Bfit - Fitness by Brenna

Holistic Living

Eight Ways to Reset Your Mind…Without Meditating

There is no doubt that meditation benefits many.  For some, however, the task may seem daunting or difficult to keep stillness.  With the help of ideas from The Chopra Center in Carlsbad, here are eight ways to de-stress and practice mindfulness that are different from meditating.  Mindfulness is an act of being engaged in the present, in a non-judging manner.

  1. Take a Nature Walk:  Nature helps to get away from technological distractions such as computers, phones and television.  Your attention can focus on surroundings of vibrant colors, different sounds, plants and animal life.  Take note the sensations your body feels before, during and after the hike and if they change along the way.  Find new places to explore in Outdoor Guides.
  2. Gardening:  You can simply go into your backyard or patio to get in touch with nature!  The act of getting your hands in the dirt and touching the plants is an act of mindfulness that will calm the mind.  Take it deeper into the present and note the sensations of touching the dirt, different colors of the plants, how your stress levels feel and the sounds of digging into the dirt or the crunching of leaves.
  3. Get Out Your Coloring Book!  Yes, just like you did when you were a child!  You get to be creative, keep focus (read:  mindful) by staying within the lines and relieve stress.  There are coloring books geared toward adults, too!
  4. Dance:  Try dancing to your favorite music at home or take a class.  Let your body feel the beat and move as it wants.  If you take a class, your mind will need to be completely focused on what you are doing…giving you little opportunity to think about anything else.
  5. Mindful Exercise:  Any type of exercise can be mindful.  It just requires one to be present and focused on what is happening in the body:  sensations, awareness of movement, the breath and attention to form.  If you take a class such as yoga, tai chi or Pilates, the experience may be enhanced with the instructor guiding you through the movements to keep you in good form and present in the moment so your thoughts have little opportunity to wander.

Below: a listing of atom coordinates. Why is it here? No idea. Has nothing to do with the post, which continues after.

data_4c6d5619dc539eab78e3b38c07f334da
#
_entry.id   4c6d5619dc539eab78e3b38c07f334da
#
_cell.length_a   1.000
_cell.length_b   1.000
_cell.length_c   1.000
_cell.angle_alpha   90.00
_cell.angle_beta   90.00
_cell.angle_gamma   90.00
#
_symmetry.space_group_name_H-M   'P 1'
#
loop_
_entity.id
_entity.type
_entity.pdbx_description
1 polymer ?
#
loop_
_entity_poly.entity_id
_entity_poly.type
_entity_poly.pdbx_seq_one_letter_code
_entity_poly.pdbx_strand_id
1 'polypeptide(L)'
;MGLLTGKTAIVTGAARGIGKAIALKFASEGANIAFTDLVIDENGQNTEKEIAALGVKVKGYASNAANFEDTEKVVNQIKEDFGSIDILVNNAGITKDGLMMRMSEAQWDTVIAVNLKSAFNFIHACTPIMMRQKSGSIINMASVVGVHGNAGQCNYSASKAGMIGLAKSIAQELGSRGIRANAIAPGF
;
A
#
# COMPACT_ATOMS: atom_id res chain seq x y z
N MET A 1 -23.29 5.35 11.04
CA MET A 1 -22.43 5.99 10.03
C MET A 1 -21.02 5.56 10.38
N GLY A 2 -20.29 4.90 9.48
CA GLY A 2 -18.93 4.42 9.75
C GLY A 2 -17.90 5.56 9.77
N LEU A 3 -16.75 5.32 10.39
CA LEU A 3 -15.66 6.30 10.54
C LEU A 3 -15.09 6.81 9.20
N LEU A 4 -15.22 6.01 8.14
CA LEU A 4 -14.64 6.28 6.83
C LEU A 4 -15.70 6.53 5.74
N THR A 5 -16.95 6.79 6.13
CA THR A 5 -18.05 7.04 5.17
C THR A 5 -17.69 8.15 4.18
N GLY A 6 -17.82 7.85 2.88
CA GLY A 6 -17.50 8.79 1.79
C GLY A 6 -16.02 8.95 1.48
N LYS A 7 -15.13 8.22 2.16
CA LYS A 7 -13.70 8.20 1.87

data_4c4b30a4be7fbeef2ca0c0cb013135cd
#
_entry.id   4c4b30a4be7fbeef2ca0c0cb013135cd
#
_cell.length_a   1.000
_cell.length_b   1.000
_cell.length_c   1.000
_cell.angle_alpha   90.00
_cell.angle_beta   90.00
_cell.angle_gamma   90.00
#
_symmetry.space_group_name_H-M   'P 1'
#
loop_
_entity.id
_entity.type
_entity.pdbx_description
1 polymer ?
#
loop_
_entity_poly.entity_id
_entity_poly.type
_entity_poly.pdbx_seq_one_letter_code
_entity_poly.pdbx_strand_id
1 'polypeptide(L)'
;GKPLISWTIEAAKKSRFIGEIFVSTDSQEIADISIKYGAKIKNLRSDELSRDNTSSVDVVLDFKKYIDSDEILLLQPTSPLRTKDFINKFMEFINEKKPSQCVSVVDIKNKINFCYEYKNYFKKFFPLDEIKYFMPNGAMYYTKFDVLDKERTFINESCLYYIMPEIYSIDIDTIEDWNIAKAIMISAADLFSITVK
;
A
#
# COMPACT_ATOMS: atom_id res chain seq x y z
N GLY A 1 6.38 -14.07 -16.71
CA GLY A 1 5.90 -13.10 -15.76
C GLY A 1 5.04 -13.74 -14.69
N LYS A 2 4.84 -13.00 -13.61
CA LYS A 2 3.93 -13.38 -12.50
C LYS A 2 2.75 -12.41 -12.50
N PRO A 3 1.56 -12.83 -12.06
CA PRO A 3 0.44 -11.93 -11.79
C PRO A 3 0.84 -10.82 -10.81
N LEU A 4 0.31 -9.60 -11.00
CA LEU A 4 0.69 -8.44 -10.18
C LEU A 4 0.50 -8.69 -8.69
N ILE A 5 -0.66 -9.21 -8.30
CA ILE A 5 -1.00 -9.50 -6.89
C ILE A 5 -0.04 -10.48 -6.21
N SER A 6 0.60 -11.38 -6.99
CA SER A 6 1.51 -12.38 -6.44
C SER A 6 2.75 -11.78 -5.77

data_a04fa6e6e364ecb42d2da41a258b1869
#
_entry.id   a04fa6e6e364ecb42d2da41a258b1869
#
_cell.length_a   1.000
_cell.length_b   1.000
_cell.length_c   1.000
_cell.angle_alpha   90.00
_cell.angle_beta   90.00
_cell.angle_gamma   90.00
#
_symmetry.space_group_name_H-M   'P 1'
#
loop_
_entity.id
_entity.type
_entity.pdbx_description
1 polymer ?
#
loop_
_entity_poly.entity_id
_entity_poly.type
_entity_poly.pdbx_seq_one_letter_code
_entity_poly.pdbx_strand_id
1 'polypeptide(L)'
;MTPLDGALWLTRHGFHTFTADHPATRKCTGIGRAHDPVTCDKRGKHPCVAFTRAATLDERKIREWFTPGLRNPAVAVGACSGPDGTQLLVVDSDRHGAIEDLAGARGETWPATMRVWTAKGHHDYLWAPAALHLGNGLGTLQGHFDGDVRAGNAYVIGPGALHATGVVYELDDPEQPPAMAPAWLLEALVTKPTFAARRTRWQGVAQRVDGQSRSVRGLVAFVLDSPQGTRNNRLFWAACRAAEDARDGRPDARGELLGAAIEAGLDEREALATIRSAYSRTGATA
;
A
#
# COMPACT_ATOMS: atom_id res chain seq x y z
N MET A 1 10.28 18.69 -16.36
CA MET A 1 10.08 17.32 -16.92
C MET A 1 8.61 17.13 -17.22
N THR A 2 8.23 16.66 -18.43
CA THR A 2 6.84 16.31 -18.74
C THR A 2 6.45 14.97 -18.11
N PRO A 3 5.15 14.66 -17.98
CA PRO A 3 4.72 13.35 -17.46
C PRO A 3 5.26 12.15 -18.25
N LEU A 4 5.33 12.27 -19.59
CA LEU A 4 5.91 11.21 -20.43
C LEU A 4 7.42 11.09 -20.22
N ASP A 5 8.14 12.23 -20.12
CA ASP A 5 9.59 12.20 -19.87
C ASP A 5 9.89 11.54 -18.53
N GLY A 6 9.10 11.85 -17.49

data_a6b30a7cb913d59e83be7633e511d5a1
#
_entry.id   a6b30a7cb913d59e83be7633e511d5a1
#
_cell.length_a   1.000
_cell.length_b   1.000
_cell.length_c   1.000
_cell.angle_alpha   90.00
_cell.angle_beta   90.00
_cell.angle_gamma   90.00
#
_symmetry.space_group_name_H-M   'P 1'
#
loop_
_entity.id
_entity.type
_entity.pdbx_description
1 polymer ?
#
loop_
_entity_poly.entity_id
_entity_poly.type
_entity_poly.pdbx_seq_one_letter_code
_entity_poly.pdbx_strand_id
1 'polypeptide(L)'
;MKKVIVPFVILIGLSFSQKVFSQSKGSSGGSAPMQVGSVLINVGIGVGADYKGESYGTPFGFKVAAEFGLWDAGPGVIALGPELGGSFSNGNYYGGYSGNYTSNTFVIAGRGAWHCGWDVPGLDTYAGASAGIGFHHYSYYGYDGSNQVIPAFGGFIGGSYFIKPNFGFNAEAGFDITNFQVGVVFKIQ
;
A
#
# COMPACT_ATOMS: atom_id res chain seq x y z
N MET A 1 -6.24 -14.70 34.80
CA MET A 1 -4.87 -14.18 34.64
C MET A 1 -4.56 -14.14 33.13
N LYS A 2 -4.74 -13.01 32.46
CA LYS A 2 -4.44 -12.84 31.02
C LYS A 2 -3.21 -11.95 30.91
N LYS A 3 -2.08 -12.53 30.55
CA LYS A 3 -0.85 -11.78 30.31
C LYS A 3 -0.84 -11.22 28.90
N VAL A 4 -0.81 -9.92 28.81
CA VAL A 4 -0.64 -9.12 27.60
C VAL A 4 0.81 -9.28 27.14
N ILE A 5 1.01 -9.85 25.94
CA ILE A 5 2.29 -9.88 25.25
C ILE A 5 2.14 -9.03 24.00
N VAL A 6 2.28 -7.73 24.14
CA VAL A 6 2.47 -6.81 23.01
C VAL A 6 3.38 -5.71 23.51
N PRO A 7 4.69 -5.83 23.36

6. Yoga:  One form of mindful exercise, yoga uses the body as a focus which enables the mind to be calm.  Try these five poses to do in the morning, from MindBodyGreen.
  7. Play an Instrument:  Instruments are another creative outlet that can bring mindfulness to your day.  You don’t need to be experienced and some instruments including the drum, gong and chimes allow you to play away!  Focusing on what you will do and how you will play allows the mind to stay present and focused on the activity.
  8. Watch a Sunset:  Another encounter with nature, just seeing the sunset can make all of one’s cares and worries leave the mind.  Look at the colors, where light reflects and the sensations you feel in your body as a result.

Autumn Has Arrived!

Whie Bean Chili